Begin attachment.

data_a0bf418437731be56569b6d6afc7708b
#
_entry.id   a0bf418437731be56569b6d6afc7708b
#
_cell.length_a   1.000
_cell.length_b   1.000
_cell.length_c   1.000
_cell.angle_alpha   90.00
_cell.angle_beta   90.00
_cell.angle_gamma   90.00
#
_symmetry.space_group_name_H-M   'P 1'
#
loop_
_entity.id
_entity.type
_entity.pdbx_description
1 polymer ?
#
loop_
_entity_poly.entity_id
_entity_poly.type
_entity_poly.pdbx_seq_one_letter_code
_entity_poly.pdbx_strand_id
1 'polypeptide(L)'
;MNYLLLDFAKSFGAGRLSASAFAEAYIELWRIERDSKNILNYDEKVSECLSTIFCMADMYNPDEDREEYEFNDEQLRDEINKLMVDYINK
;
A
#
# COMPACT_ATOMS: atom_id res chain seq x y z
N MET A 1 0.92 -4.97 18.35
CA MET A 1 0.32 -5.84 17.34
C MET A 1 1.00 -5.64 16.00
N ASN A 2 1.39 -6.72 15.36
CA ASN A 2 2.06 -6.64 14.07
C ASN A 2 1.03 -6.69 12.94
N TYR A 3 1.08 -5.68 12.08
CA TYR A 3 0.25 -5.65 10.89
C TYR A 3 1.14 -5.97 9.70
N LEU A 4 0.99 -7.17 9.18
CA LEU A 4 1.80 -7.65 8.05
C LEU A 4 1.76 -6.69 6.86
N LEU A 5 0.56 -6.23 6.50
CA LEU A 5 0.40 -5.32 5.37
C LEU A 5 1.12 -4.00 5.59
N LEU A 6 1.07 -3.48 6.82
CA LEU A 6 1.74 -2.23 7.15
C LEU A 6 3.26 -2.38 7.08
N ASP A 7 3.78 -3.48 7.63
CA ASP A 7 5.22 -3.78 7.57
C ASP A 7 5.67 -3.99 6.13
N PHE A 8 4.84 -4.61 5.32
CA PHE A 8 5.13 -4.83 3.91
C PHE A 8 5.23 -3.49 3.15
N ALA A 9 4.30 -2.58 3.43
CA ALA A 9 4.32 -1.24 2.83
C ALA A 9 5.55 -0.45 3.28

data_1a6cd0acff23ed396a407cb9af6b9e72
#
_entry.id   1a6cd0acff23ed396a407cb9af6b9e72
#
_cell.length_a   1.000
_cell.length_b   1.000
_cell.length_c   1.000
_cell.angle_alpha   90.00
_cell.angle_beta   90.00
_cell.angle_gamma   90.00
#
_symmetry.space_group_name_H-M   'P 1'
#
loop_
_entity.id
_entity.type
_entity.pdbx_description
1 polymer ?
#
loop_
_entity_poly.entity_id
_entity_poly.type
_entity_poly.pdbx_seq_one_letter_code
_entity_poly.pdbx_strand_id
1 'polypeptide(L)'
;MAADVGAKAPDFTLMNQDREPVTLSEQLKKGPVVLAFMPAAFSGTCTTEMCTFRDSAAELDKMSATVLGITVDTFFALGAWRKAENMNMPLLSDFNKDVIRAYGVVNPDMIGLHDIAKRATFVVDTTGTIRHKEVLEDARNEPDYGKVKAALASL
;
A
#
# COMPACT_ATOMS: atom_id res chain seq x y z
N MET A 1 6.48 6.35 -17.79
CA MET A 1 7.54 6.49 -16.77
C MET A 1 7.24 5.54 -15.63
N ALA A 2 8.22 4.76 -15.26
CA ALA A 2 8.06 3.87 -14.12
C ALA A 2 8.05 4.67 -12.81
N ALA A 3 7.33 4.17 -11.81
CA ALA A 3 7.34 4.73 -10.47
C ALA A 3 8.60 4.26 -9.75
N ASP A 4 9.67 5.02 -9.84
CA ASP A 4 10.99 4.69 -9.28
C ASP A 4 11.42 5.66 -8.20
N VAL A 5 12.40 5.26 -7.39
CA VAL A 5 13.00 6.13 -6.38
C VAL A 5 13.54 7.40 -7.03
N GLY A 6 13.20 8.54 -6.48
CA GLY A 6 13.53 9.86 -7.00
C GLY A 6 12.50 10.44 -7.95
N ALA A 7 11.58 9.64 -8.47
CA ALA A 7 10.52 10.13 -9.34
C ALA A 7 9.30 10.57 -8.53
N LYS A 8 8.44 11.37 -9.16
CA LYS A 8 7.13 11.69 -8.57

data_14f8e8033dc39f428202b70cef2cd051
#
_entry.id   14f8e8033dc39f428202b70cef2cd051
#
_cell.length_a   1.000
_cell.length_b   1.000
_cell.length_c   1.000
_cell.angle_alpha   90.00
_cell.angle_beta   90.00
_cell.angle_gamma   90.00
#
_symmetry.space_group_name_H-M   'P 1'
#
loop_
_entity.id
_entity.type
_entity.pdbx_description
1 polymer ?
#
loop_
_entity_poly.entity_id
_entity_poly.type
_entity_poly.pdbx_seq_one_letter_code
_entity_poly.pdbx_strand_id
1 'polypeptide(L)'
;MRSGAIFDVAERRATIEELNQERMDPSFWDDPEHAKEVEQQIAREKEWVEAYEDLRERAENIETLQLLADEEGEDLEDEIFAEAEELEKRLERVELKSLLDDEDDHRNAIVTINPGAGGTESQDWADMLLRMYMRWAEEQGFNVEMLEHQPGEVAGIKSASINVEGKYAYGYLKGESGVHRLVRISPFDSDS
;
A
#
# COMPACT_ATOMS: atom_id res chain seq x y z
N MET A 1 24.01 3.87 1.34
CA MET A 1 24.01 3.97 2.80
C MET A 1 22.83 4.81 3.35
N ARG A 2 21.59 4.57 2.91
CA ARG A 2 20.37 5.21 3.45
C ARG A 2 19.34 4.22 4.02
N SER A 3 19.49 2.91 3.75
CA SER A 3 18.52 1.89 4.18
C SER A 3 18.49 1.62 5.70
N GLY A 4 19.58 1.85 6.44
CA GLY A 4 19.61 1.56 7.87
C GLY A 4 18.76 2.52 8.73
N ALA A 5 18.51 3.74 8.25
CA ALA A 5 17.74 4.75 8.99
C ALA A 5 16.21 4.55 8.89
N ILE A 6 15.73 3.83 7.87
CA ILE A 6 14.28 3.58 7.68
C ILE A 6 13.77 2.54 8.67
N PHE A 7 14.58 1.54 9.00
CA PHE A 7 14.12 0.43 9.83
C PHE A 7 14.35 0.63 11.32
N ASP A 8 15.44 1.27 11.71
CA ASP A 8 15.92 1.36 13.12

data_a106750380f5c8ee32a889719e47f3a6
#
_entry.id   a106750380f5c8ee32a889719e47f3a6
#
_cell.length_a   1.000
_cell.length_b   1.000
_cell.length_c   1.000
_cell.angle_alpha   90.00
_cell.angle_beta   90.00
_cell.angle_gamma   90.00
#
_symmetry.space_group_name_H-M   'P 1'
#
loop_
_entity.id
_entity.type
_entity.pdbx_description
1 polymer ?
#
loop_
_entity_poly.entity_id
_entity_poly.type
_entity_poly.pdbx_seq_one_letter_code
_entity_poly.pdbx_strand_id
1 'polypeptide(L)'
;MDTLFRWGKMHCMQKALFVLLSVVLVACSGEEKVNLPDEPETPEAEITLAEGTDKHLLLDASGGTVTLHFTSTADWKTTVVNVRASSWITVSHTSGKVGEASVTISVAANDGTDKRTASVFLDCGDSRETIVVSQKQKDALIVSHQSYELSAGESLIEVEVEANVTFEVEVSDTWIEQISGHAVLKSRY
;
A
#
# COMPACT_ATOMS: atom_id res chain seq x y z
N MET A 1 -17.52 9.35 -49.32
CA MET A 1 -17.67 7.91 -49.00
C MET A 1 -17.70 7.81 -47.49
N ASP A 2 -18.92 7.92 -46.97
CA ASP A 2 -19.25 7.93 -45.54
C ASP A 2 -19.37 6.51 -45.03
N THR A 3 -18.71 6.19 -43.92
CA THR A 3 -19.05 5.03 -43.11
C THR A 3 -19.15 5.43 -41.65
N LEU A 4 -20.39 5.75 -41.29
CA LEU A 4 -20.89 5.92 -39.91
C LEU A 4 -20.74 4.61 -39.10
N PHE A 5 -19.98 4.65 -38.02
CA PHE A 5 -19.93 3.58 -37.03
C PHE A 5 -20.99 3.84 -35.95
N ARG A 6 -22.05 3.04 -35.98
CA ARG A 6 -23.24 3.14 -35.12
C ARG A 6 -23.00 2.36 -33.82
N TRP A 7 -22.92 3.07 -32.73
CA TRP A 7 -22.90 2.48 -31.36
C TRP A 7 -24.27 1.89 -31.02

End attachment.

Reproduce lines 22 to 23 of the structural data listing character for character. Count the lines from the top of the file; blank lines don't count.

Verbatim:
_entity_poly.type
_entity_poly.pdbx_seq_one_letter_code